At the conceptual level, however, Part Time Lover takes its influences from less tongue-in-cheek sources, and demonstrates the collaging of culture, time and place that the current generation of designers are adept at. Marovich cites the inspiration of Nepalese and Indian sun rooms – simply constructed spaces wrapped internally in timber, with a continuous band of windows able to be thrown open or closed up, according to the weather. Yet, moments later, he describes how Mies van der Rohe’s Berlin Museum – miles away geographically, technologically and in scale – stayed in his mind as a quintessential pavilion of regular geometry and defining roof canopy. These spatial precedents are hybridized and translated with an ethos of more sustainable and regionally specific attitude to construction. Consequently, there is lots of timber (“We are timber-obsessed,” says Marovich), Mintaro slate floor and local stone podium to connect the material palette to place, while passive ventilation, radium gas tube heating and a purpose-designed lighting system respond to issues of ethical energy consumption.

Defining the subdivision of the plan around service and sculptural dining elements (like the concrete bar, long-tiled bench table and banquettes) reinforces these layers volumetrically and practically. A recurrent circular geometry softens edges and knits with thickened arches used for elevational emphasis. One of Sans-Arc’s trademark devices, the arch is a motif of loaded architectural grammar, used here to both acknowledge and differentiate the surrounding languages of the heritage buildings.

Sans-Arc translates as “without architecture.” This doesn’t mean doing without the accumulated knowledge of the discipline, as the studio’s intelligent handling of functional and symbolic aspects shows. Instead, it refers to Sans-Arc’s desire to also take inspiration from outside the norms, from the vernacular or popular culture, to tease out or create new memories. This latest addition to Sans-Arc’s portfolio balances playfulness and substance to transport you – albeit briefly – to another place, just as a part-time lover might do.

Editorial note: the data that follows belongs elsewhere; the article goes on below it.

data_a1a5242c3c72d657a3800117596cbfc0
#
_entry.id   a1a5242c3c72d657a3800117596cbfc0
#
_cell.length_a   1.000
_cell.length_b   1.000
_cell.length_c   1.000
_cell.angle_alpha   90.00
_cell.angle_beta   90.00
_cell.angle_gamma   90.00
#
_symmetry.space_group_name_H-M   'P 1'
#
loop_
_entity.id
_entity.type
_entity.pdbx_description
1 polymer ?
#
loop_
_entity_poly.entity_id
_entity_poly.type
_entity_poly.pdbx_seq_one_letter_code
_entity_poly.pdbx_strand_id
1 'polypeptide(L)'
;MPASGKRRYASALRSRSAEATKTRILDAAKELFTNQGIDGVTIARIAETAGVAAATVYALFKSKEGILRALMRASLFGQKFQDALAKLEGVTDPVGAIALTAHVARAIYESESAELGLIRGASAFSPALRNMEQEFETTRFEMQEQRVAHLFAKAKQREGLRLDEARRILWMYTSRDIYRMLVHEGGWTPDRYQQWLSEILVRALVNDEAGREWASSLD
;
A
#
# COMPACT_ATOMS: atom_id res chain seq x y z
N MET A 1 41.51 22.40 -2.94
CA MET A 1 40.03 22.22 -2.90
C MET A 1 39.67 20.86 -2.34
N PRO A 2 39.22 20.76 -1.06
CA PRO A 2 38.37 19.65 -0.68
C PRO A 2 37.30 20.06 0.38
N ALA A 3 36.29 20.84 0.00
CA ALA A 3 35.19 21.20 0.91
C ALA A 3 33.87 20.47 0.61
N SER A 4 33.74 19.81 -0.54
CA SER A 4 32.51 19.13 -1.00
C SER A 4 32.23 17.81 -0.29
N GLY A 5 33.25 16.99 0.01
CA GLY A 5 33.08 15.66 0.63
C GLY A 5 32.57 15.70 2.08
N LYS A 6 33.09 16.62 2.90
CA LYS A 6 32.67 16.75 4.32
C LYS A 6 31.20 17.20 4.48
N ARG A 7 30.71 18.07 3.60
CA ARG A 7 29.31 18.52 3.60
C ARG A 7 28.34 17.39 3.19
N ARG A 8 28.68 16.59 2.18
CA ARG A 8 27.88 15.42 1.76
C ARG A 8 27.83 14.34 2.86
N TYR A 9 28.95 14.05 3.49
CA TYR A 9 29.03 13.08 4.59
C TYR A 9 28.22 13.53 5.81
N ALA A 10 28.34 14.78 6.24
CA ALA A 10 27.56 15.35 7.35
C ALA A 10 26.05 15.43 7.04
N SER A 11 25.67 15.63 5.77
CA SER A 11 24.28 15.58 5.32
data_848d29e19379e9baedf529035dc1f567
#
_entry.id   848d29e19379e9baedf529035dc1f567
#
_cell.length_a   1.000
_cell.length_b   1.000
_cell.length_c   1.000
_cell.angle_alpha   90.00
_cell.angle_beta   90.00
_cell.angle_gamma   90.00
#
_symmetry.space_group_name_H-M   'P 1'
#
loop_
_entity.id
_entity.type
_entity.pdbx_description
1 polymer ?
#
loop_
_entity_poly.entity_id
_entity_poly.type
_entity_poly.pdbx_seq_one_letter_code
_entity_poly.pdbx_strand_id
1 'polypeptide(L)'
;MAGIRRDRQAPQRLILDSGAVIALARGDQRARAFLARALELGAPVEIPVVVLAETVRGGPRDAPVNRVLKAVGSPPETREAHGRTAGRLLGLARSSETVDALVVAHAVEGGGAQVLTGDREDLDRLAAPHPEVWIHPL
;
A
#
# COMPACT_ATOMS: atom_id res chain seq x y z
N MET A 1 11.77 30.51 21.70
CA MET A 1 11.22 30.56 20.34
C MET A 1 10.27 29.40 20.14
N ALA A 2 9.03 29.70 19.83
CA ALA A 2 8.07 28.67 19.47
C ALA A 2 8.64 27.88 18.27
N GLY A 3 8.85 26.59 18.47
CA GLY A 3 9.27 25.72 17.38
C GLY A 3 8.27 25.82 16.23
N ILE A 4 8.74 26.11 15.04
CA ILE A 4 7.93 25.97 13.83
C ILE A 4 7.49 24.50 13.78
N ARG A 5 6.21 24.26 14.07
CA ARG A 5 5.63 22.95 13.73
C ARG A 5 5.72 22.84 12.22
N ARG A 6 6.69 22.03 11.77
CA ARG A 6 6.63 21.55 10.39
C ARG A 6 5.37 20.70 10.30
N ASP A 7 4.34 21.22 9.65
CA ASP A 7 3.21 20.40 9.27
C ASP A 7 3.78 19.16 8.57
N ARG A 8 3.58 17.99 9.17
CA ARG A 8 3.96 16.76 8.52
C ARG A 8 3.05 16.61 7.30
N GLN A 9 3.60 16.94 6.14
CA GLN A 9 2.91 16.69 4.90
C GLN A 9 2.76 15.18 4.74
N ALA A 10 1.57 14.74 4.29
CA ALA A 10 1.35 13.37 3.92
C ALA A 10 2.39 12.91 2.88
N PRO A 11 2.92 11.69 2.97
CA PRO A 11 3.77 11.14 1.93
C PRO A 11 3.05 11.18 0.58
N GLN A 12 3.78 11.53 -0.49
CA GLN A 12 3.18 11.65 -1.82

Products and materials

Western red cedar cladding by The Little Build Co. Signorino Terrazzo Tiles from Cerbis Ceramics. Bauhaus unglazed matt wall and floor tiles from Glennon Tiles.
Western red cedar windows by The Little Build Co.
Custom western red cedar doors. Madinoz Urban round rose leversets from Access Hardware.
cExisting Mintaro slate flooring.
Custom linear pendant lights by Sans-Arc Studio, powdercoated steel built by Remington Matters. Anderssen & Voll Lantern pendant for New Works from Aura Objects. Michele De Lucchi Dioscuri 14 lamp for Artemide from Finnish Design Shop.
Nolita 3657 and 3650 chairs by Pedrali from CMP Design.
Haiku from Big Ass Fans.
Suspended hoop pine ceiling with Tasmanian oak battens.
Neon sign design by Peculiar Familia, manufacture and install by Signlab. Steel Part Time Lover sign design by Peculiar Familia, manufacture and install by Remington Matters.


Design practice
Sans-Arc Studio
Adelaide, SA, Australia
Project Team
Matiya Marovich
Builder The Little Build Co
Concrete contractor Love Concrete
Custom lighting and metalwork Remington Matters
ESD SUHO Adelaide
Engineer PT Design
Graphic design & signage Peculiar Familia
Joinery Tigerbuild
Site Details
Location Adelaide,  SA,  Australia
Site type Urban
Project Details
Status Built
Design, documentation 18 months
Construction 5 months
Category Hospitality, Interiors
Type Bars and cafes



Published online: 18 Jun 2020
Words: Rachel Hurst


Artichoke, March 2020